Era of the uneducated, country preacher fading in Appalachia
Saturday, September 13, 2003
im Norman wasn't always the articulate wordsmith who now shines as a Southern Baptist pastor.
Not so long ago, Norman was just another high school dropout from Appalachia who had gone on to earn a living for his wife and children.
By his own admission, the 37-year-old carpet installer was unable to match subjects and verbs in simple sentences. He stumbled clumsily over many of the words in his Bible.
So when he began sensing God's call to ministry, Norman felt he had to go to school.
"I needed an education," he said. "I needed to be able to communicate, to relate to people. I needed to be able to understand the Bible, to interpret Scripture correctly."
Like Norman, a growing number of country preachers across Appalachia are opting for higher education, despite a pervasive mountain belief that those whom God calls to ministry should not seek a formal theological education.
Norman said some friends in his mountain community suggested he attend Clear Creek Baptist Bible College, a small school outside Pineville that trains ministers for rural churches. Others, he said, warned that preachers who go to school are showing a lack of faith in God's ability to equip ministers for service.
He wasn't the first young preacher to encounter such opposing views.
"There has been a mind-set that preachers get in the pulpit and God will fill their mouths with the right words," said Cathie Canary, an administrator at Appalachian Bible College in Bradley, W.Va. "Our response to that is: Would you go to a doctor who has not been educated and expect he'll just know where to cut you open?"
Enrollment in existing Bible schools is rising and new schools are sprouting up to help meet the demand, said Randall Bell, associate director of the Accrediting Association for Bible Colleges in Orlando, Fla.
Bell said his agency accredits 110 such schools -- up from 50 in 1973 -- with total enrollment of about 36,000 students. He said some 1,200 other Bible colleges, most of which are unaccredited, serve an additional 36,000 students.
With 300 students, Appalachian Bible College, which was established in 1950, has doubled in enrollment in the past 20 years. Enrollment at Clear Creek Baptist Bible College has grown from 135 to 205 over the past 10 years.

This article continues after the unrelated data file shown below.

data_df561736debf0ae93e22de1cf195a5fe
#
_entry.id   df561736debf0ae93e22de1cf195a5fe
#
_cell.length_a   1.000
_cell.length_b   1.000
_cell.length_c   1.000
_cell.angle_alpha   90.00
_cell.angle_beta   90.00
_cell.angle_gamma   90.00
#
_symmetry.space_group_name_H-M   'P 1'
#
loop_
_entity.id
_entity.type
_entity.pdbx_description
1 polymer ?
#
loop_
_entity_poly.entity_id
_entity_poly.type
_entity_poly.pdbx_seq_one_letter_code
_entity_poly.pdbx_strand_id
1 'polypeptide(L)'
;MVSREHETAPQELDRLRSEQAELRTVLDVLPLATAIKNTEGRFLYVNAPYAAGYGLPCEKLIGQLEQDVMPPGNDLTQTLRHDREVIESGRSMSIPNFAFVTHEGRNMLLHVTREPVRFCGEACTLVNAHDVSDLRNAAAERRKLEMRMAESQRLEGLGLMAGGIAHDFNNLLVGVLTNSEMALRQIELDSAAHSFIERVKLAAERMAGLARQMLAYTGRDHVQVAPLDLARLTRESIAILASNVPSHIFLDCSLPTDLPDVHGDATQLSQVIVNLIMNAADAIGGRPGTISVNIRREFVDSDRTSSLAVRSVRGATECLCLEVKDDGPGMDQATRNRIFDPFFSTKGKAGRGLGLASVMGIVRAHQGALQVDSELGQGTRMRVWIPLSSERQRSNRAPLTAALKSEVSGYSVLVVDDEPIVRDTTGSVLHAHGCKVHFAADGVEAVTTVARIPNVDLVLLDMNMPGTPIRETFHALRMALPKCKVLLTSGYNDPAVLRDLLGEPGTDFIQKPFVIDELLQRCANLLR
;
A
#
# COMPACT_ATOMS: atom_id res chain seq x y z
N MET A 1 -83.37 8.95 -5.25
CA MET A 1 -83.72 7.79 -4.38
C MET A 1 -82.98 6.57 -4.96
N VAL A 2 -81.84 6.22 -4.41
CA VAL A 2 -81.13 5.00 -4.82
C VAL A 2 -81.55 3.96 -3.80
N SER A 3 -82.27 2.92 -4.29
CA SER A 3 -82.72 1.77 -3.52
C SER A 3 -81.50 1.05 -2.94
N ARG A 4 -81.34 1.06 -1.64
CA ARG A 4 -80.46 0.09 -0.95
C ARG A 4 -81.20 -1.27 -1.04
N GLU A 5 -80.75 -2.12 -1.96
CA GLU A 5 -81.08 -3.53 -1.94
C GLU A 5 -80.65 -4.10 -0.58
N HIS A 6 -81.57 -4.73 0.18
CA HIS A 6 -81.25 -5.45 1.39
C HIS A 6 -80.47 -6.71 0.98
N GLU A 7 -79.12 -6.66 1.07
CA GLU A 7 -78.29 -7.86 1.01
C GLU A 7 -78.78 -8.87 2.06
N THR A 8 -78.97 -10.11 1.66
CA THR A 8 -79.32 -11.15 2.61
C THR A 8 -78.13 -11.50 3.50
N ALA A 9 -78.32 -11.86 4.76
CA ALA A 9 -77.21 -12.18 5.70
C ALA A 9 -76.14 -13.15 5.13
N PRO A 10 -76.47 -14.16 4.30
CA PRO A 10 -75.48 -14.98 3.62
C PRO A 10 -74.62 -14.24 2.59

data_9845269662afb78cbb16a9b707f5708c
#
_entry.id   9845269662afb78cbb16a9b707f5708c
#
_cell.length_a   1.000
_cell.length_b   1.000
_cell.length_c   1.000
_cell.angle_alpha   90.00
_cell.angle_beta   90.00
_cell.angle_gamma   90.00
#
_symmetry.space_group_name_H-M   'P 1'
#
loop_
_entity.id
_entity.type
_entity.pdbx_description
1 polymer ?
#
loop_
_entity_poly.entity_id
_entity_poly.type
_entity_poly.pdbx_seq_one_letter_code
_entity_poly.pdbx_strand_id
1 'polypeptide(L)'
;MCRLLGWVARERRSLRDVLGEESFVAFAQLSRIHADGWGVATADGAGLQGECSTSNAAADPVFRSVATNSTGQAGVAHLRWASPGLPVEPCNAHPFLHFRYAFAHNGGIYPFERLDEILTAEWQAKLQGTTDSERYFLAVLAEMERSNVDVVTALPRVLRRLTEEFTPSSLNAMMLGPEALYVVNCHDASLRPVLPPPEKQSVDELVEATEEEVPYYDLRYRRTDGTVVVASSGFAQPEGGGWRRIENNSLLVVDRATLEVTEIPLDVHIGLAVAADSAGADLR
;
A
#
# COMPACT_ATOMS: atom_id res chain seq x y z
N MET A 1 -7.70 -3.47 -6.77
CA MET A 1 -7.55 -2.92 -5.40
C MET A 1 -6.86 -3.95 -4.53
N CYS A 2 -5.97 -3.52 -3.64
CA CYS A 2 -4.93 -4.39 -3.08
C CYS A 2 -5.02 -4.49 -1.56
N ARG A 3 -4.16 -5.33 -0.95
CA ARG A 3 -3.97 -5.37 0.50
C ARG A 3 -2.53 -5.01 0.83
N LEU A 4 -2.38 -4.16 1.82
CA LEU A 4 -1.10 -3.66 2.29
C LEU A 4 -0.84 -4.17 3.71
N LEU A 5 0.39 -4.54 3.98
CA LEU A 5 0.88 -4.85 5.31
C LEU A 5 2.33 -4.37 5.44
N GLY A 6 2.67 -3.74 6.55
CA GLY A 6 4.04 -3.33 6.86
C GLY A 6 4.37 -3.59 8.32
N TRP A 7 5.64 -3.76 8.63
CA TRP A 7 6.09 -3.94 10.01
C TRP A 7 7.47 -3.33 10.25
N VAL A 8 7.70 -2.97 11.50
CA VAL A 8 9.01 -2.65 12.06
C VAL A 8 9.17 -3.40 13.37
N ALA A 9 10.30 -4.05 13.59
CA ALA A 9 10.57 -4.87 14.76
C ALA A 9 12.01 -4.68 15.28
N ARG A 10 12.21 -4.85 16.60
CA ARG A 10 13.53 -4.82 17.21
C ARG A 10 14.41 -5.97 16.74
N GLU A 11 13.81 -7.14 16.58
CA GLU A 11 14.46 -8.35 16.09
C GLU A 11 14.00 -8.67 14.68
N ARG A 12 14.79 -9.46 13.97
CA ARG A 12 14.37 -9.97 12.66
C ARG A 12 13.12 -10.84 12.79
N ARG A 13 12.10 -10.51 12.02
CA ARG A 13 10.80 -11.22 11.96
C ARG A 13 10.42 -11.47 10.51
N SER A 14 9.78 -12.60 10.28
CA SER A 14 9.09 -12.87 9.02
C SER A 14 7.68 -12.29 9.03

Those schools, along with the Kentucky Mountain Bible College at Vancleve, are turning out about 100 new graduates a year, most of which are serving in central Appalachia.
"This area has been known for strong feelings against educated ministers," said Bill Whittaker, president of the Clear Creek school. "We still have churches in our area who do not believe in educating ministers. But we don't run into that as much anymore."
Charles Lippy, a religion professor at the University of Tennessee at Chattanooga, said Bible colleges were popularized by church leaders who were suspicious of the religious doctrines taught at traditional colleges and seminaries.
"It's not an opposition to education," Lippy said. "It's an opposition to the wrong kind of education. There was a belief that seminaries were infected by liberal thought."
Hiram Adkins, a soft-spoken Old Regular Baptist pastor from Pikeville, said his objection goes beyond that. He said preachers who go to school simply don't have the faith to trust God to prepare them for ministry.
Adkins, 72, said he has never stepped into the pulpit with a prepared sermon in his 46 years as a minister.
"I have found for me to try to study up a message just don't work," he said. "I just turn my heart over to the Lord."
Adkins, one of staunchest holdouts on the education issue, said only people who are truly called by God can do that.
"We believe in a divine calling," he said. "A lot of times when you get into school, you have to take somebody's theory or you won't graduate. That's the problem."
Adkins concedes, however, that the number of people who share his view is shrinking.
"There still are some people who have what I believe to be the mistaken notion that there is somehow incompatibility between academic excellence and spiritual zeal," Bell said. "They're fearful that much learning would diminish spiritual fervor."
However, Bell said educational levels of the general population, and therefore congregations, have increased to the point that preachers also must be educated to effectively minister the gospel.
"If you're going to minister to an educated congregation, you must be educated so that you hold their respect," Bell said. "The groups that have historically had somewhat of an anti-education bias have changed their attitudes."
Dan Anderson, president of Appalachian Bible College, said the number of Christians who actually oppose formal education is small.
"That mentality is diminishing," he said. "It has become less and less of a factor as time has worn on."
W.B. Bingham, a graduate of the Clear Creek school who served as pastor of the 3,000-member Binghamtown Baptist Church in Middlesboro until his retirement, said he has always stayed clear of the argument over whether preachers should receive ministerial training.
"You're going to get educated somewhere," he said. "You're going to learn from somebody, whether it's in a school or from someone individually."
Norman, who now serves as pastor of McKinney Baptist Church in Lincoln County, said he resisted God's call to become a minister, primarily because of his lack of education. When he first went to the Clear Creek school, he said his language skills were so poor that he flunked his first English grammar course.
"The goal is to reach people with the gospel," he said. "Without that education, I would not be able to minister to everyone. To me, if God calls you, you need to be at your best."